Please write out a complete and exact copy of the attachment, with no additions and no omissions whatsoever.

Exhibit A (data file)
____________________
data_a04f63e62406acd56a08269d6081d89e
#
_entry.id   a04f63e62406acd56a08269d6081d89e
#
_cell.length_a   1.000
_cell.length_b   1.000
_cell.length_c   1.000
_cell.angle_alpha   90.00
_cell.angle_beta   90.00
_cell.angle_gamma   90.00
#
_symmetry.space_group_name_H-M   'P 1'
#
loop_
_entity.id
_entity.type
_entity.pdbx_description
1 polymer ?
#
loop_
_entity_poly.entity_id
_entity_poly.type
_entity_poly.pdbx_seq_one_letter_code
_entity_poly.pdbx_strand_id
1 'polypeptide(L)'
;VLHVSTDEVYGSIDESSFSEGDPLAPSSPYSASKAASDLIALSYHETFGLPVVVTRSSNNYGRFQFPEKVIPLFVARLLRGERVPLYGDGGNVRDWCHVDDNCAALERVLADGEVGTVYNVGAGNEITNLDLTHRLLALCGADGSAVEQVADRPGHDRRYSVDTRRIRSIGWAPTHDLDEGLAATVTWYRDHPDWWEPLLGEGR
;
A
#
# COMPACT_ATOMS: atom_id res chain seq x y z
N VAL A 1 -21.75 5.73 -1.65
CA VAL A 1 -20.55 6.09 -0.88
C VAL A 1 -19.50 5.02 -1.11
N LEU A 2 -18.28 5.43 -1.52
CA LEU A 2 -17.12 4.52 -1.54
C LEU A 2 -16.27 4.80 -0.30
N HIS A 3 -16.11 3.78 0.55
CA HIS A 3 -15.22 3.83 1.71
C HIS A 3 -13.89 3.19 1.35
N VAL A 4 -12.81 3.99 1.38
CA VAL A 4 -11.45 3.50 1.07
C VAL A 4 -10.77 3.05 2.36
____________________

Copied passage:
data_a04f63e62406acd56a08269d6081d89e
#
_entry.id   a04f63e62406acd56a08269d6081d89e
#
_cell.length_a   1.000
_cell.length_b   1.000
_cell.length_c   1.000
_cell.angle_alpha   90.00
_cell.angle_beta   90.00
_cell.angle_gamma   90.00
#
_symmetry.space_group_name_H-M   'P 1'
#
loop_
_entity.id
_entity.type
_entity.pdbx_description
1 polymer ?
#
loop_
_entity_poly.entity_id
_entity_poly.type
_entity_poly.pdbx_seq_one_letter_code
_entity_poly.pdbx_strand_id
1 'polypeptide(L)'
;VLHVSTDEVYGSIDESSFSEGDPLAPSSPYSASKAASDLIALSYHETFGLPVVVTRSSNNYGRFQFPEKVIPLFVARLLRGERVPLYGDGGNVRDWCHVDDNCAALERVLADGEVGTVYNVGAGNEITNLDLTHRLLALCGADGSAVEQVADRPGHDRRYSVDTRRIRSIGWAPTHDLDEGLAATVTWYRDHPDWWEPLLGEGR
;
A
#
# COMPACT_ATOMS: atom_id res chain seq x y z
N VAL A 1 -21.75 5.73 -1.65
CA VAL A 1 -20.55 6.09 -0.88
C VAL A 1 -19.50 5.02 -1.11
N LEU A 2 -18.28 5.43 -1.52
CA LEU A 2 -17.12 4.52 -1.54
C LEU A 2 -16.27 4.80 -0.30
N HIS A 3 -16.11 3.78 0.55
CA HIS A 3 -15.22 3.83 1.71
C HIS A 3 -13.89 3.19 1.35
N VAL A 4 -12.81 3.99 1.38
CA VAL A 4 -11.45 3.50 1.07
C VAL A 4 -10.77 3.05 2.36